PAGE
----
A three-sided gas fireplace encased in stone with a wood mantle sits at the entrance warming the café. Above the mantle a sign reads “Escape to a higher taste.” To one side of the blazing fire is a small lounge area, complete with a sofa and two upholstered chairs.
The café feels like a country lodge, with its mixture of wood and stone. The earth tones of clay red and forest green coloring the walls, as well as the wooden beams lining the ceiling do nothing to curb that feeling either.
Four flat screen televisions are placed in various corners; three are displaying CNN and the other ESPN. The exterior glass wall allows patrons to watch the traffic on Lee Highway pass, but it is seen and not heard. Along with the other light fixtures, mission-style lamps hang from the ceiling and brightly illuminate the space. Seating includes both booths and tables, with a separate glass-enclosed room sectioned off to the far side of the café which could be used for meetings or private functions.
Lining the back of the restaurant is a long counter where you place orders and pay. The servers give you a number to display on your table and bring the food to you when it’s ready.
The blackened Mahi Mahi Sandwich ($7.09) is served blackened, topped with roasted seasonal vegetables on a potato roll and served with a side of Cajun remoulade sauce. The fish is fresh and the sauce is tangy, but the small roll and slight piece of fish resembles more of a finger food than an entrée for an adult. It was oddly tiny and lonely on the big white plate.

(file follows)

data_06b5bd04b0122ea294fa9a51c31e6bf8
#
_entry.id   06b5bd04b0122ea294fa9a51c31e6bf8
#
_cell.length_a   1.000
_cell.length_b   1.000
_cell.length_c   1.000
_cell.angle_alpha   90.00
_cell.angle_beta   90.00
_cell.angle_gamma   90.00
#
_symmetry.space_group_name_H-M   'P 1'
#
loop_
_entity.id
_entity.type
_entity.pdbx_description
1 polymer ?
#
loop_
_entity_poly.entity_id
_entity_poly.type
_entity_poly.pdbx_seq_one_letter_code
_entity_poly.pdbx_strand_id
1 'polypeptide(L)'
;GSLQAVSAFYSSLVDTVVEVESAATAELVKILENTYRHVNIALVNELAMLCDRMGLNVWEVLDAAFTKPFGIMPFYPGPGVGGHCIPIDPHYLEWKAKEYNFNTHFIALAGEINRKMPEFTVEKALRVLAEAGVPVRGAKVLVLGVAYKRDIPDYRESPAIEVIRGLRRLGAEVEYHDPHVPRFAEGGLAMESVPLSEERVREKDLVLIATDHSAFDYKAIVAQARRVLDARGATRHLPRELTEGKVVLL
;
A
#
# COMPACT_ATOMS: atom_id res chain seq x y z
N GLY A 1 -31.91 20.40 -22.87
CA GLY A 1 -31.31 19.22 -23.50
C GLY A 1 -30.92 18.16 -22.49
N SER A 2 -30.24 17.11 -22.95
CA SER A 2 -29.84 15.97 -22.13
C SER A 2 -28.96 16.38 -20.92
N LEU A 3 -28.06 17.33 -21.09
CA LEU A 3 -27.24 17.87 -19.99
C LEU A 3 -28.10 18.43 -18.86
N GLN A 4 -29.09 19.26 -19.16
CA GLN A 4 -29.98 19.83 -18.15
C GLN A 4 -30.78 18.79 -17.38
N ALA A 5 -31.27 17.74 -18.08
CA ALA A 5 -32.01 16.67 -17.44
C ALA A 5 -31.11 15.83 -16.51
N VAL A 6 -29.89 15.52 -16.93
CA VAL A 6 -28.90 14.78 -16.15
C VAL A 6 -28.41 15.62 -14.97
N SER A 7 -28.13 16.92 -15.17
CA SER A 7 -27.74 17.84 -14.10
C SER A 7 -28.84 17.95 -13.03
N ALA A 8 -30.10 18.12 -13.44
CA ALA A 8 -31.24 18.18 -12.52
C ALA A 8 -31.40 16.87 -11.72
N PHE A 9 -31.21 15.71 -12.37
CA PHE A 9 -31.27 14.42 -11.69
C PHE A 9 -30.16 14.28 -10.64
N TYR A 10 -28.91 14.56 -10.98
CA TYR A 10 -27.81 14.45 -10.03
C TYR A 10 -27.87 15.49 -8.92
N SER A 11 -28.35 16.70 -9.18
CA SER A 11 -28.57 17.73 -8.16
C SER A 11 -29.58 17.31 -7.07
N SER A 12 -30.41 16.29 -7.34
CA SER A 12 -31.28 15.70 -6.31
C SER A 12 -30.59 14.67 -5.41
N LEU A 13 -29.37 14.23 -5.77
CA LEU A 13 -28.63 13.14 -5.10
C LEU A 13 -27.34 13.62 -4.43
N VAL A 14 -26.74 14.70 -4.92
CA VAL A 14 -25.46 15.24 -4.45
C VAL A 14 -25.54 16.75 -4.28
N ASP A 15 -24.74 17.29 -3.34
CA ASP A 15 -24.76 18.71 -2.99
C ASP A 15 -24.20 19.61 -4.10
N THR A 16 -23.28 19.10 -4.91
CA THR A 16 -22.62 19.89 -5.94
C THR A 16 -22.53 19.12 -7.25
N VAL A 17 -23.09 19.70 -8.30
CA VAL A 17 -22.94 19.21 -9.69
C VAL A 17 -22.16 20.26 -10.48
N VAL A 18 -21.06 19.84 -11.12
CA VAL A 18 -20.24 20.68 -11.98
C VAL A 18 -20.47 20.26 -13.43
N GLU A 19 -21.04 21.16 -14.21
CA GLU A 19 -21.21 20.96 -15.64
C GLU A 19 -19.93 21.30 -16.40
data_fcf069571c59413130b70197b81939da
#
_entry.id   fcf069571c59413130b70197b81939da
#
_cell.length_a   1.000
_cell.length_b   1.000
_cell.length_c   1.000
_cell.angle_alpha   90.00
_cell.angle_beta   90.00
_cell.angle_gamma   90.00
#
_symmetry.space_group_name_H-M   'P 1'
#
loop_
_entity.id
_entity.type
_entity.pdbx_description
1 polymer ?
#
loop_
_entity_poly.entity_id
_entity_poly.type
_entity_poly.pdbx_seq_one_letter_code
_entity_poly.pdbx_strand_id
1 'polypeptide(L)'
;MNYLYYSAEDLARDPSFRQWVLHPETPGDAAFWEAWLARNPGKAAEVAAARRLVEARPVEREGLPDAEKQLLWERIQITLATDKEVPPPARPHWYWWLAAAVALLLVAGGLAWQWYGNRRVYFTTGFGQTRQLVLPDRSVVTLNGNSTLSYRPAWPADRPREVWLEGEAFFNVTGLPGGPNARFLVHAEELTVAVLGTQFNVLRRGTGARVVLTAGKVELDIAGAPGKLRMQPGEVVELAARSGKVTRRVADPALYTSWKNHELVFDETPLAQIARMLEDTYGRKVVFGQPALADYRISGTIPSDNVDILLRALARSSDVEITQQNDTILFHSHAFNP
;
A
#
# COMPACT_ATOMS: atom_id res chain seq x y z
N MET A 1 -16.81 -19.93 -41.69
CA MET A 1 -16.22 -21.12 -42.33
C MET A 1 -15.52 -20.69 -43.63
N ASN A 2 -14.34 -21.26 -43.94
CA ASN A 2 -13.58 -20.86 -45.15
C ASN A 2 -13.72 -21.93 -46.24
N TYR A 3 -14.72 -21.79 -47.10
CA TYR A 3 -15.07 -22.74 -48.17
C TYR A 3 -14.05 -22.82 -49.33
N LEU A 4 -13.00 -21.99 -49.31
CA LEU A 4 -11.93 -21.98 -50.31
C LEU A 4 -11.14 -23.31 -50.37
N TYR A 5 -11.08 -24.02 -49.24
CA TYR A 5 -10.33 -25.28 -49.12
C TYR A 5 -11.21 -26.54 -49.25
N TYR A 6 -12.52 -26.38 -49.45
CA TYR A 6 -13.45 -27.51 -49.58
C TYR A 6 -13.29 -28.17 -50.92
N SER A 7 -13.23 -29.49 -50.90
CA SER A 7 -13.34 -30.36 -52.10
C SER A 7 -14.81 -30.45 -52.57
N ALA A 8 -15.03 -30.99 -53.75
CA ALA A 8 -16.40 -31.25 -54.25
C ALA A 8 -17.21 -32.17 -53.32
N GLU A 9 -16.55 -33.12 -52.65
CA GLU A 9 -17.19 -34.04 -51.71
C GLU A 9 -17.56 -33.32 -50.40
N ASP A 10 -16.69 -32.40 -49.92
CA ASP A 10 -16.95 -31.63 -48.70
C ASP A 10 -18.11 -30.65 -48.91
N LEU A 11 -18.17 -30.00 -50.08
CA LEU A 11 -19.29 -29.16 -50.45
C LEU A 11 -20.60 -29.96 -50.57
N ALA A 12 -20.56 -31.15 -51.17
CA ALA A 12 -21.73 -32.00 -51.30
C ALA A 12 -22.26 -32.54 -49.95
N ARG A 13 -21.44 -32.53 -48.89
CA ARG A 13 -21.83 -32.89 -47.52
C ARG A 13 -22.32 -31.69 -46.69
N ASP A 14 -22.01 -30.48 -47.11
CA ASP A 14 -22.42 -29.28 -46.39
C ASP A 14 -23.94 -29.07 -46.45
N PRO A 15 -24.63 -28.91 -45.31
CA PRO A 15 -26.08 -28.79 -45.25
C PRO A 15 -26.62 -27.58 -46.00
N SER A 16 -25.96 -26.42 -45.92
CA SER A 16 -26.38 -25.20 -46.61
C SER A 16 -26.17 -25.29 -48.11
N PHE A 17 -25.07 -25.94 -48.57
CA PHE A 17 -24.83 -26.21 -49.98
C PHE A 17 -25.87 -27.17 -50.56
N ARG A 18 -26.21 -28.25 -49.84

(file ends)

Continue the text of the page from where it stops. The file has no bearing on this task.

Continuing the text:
A Rio Grande Flatbread sandwich ($7.69) comprised of grilled chicken breast, pepper jack cheese, lettuce and tomatoes with poblano spread arrives warm, with the cheese just slightly melted. The pepper jack cheese is spicy and provides a mild bite.
The Bear Café House Salad ($5.29) is made with greens, cucumbers, mushrooms, red peppers, red onions, tomatoes and homemade croutons. It is a rather large portion and all the vegetables are crisp.
To complete the meal, a slice of Chocolate Thunder ($3.49) — a dark chocolate cake — looks a bit pricey, but is tempting. The thick chocolate frosting is rich and chocolate chips on top are a nice addition to the texture, but the cake is dry and far from the moist dessert I craved.
Bear Rock Café is part of Bear Rock Franchise Systems, Inc. They operate a central restaurant headquartered in Cary, N.C. Bear Rock currently has 38 locations, including one in Shirlington, and more than 150 signed franchise and area development agreements across the United States.
While the new Falls Church location in the Westlee Retail Center — it resides on the crossroads of Westmoreland and Lee Highway — doesn’t currently have WiFi, their other cafes do, and the manager confirmed that it should be coming soon to the Falls Church eatery. If you want to sit by a nice warm fire and enjoy good sandwiches and salads, Bear Rock Café fits the bill. It is a chance to escape from the city and into a warm lodge that serves breakfast, lunch or dinner.
Bear Rock Café
Westlee Retail Center
2200 N. Westmoreland Street
Arlington, VA 22213
703-532-0031 (p) • 703-532-0443 (f) • WiFi
Mon. – Sat. 7 a.m. – 10 p.m.; Sun. 7a.m. – 8 p.m.